The Peter Principle: When Managers Do Terrible Things

The Peter Principle argues that people who have success in big hierarchical organizations are promoted and promoted and promoted until they reach their own level of incompetence. After this, they never get promoted again and are often stuck there for life. To understand this better let’s read on for a real life example.

The full story

David and Diana, two graduates, first met at a sales training to become representatives for P Pharma. They were so proud to have gotten a job in which they could actually help people. The company had just invented Oxy Devil, a promising new painkiller, which the company advertised as being non-addictive. Little did they know that they had joined one of the most dangerous organizations in modern America.

Both do a good job of convincing doctors to prescribe Oxy Devil, whenever one of their patients has pain. Over the years they all become friends and often celebrate their achievements together. Both deliver great sales numbers and eventually get promoted to managers. 

Diana and David get promoted

The transition happens without much training and while Diana was a great rep, she is a terrible manager. Colleagues begin disrespecting her and Diana becomes very unhappy at work. As a result, she decides to put less effort into the job and doesn’t realize that something odd is going on. Some members of Diana’s team are selling Oxy Devil by the millions to small unknown clinics.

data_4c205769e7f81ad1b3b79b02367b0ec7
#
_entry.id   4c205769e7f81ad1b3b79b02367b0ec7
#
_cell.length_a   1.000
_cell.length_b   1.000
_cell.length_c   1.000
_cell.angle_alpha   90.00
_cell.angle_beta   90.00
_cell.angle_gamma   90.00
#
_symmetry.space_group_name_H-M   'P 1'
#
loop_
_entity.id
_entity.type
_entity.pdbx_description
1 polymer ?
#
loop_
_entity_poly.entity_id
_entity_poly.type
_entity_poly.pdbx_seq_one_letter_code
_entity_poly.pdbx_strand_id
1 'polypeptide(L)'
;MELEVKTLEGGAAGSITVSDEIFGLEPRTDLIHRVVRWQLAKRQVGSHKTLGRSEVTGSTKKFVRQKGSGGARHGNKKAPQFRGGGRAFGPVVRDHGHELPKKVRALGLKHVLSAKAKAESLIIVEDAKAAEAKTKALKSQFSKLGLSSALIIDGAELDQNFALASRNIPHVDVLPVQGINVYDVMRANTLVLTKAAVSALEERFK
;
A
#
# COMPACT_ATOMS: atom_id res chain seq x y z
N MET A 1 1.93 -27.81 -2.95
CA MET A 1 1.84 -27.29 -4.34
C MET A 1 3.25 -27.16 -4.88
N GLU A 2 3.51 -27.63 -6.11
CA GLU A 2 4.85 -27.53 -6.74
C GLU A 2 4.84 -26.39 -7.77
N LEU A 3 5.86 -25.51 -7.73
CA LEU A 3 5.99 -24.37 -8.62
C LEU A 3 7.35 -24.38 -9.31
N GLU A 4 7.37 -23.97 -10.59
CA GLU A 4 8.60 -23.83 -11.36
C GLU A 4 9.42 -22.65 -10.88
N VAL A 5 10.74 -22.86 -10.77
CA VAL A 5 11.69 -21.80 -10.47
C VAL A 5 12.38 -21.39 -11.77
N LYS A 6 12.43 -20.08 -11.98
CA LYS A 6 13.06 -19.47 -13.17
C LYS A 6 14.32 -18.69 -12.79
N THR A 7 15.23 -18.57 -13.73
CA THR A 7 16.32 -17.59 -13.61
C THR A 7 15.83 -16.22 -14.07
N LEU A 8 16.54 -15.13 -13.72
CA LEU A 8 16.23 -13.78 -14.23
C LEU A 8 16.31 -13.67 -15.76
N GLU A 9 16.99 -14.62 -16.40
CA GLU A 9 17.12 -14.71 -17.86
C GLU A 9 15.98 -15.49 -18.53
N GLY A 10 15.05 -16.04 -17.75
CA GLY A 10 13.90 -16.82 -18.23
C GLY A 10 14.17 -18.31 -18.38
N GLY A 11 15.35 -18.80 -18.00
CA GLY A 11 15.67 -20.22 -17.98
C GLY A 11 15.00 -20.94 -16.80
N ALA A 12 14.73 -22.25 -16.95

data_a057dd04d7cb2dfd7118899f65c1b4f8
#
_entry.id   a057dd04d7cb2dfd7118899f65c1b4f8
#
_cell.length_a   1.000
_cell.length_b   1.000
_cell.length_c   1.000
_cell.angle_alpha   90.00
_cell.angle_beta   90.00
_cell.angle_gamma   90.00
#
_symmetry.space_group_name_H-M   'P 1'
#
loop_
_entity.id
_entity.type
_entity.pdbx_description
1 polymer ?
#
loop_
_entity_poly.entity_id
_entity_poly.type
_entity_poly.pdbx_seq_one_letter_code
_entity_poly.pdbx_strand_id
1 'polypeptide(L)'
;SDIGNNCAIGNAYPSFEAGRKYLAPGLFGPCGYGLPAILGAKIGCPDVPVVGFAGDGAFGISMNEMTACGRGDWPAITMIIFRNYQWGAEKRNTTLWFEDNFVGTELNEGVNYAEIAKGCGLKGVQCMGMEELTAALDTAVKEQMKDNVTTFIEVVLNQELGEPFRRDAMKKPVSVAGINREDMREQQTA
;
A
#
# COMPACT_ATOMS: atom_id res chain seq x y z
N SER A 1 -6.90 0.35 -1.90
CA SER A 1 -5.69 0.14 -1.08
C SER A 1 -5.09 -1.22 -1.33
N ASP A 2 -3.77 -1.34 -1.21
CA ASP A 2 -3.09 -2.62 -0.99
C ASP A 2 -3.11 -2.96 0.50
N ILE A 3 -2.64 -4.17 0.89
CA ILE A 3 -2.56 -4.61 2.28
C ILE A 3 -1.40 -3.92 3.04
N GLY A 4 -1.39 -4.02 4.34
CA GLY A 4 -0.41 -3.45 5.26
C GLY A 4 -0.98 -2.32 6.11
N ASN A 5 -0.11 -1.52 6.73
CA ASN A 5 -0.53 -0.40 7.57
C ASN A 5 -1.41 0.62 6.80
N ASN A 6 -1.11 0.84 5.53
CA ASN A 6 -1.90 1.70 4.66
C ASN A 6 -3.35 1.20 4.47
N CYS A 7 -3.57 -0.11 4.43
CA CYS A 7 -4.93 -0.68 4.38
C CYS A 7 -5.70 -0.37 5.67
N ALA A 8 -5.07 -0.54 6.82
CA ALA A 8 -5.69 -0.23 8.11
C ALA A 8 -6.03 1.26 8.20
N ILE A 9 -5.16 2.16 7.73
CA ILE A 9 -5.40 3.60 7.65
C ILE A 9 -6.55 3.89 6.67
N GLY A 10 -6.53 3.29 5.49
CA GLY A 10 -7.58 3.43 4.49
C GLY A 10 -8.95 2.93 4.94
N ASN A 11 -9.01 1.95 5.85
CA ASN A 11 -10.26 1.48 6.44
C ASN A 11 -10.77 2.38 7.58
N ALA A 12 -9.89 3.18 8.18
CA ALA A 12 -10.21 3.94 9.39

David is a natural. He knows what to do with his weakest reps and how to celebrate those who perform well. He becomes a rising star in the organization and after a few years gets promoted to the position of Sales Director. 

Now, when Diana sees David in the cafeteria, she avoids him. She’s afraid to expose her inabilities. She is overly focused on herself and doesn’t realize how stressed he looks. David’s new position as a director is highly complex. He lacks the analytical skills to make sense of the numbers. He does not understand why the sales of Oxy Devil have increased so dramatically. He feels insecure. In order to compensate for that feeling, he starts working extra long hours. The night before his first board meeting he doesn’t sleep at all. He’s too afraid others will realize that he’s a complete failure at his job. 

The meeting starts with a science team, they present new research that reveals that Oxy Devil is in fact very addictive and that hundreds of thousands of people could be affected. The room gets completely quiet. Then the lawyer speaks up and confirms that there is nothing to worry about as the product has been approved by the FDA. She adds that sales should now soar until the patent expires. The marketing director is relieved. He can carry on running the same TV commercials. David wants to say something but doesn’t dare speak up. There is only one person who understands that some of the people in the room have reached the so-called Peter’s Plateau or their final level of incompetence. This is Richard Succar, CEO and member of the billionaire P Pharma family. So, how does Peter’s Principle work?

The Peter principle

People advance in their careers because they have high skills in a specific task. Once promoted, these skills are often irrelevant to the new job. The new skills required are above their ability level or they may not have received the required training. Note that their new manager may also be a victim of the Peter Principle and doesn’t realize that training would be a good idea.